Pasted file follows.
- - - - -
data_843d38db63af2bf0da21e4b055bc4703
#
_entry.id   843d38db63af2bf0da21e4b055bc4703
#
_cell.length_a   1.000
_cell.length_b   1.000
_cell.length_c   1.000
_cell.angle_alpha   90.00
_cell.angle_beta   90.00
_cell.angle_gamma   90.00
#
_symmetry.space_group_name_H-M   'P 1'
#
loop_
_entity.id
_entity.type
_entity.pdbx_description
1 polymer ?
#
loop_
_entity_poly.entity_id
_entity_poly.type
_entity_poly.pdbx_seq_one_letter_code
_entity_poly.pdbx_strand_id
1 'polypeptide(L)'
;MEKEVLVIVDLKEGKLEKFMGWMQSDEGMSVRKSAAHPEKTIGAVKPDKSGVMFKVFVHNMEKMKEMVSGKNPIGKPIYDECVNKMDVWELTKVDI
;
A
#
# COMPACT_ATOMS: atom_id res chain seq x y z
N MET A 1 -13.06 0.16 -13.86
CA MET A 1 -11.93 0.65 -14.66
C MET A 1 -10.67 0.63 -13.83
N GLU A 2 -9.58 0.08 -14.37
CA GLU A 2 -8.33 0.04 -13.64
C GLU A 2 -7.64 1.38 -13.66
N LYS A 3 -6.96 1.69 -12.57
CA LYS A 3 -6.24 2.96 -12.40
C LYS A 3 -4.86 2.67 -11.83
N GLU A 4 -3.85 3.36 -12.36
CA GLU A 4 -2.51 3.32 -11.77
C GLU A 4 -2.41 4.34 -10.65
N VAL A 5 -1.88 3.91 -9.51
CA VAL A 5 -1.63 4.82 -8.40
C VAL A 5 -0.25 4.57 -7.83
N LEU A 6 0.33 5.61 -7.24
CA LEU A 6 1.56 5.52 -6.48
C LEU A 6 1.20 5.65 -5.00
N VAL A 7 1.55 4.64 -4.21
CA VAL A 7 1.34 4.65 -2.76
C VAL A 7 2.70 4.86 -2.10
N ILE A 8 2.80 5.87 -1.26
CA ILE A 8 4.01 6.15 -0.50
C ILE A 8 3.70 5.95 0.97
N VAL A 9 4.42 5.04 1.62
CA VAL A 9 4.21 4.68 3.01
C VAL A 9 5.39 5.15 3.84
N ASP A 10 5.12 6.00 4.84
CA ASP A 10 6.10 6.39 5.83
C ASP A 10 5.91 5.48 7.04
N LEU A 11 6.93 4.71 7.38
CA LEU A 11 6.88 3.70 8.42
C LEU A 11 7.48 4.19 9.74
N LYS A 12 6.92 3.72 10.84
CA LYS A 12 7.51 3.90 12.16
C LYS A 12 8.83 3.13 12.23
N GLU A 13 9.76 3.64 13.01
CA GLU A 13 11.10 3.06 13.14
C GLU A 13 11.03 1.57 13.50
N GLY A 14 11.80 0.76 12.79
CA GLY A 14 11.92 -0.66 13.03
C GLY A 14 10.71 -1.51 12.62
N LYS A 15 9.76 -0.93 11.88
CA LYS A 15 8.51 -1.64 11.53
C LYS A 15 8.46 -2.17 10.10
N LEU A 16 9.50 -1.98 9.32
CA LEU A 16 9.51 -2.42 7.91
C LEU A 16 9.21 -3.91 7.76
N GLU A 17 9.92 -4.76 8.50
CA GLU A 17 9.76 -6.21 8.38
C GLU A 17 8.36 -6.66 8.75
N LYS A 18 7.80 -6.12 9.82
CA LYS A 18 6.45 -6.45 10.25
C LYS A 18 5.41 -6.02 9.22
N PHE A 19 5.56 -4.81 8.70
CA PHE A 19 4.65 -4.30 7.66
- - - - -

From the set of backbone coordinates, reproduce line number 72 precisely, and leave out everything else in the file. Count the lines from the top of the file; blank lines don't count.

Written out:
C GLY A 14 10.71 -1.51 12.62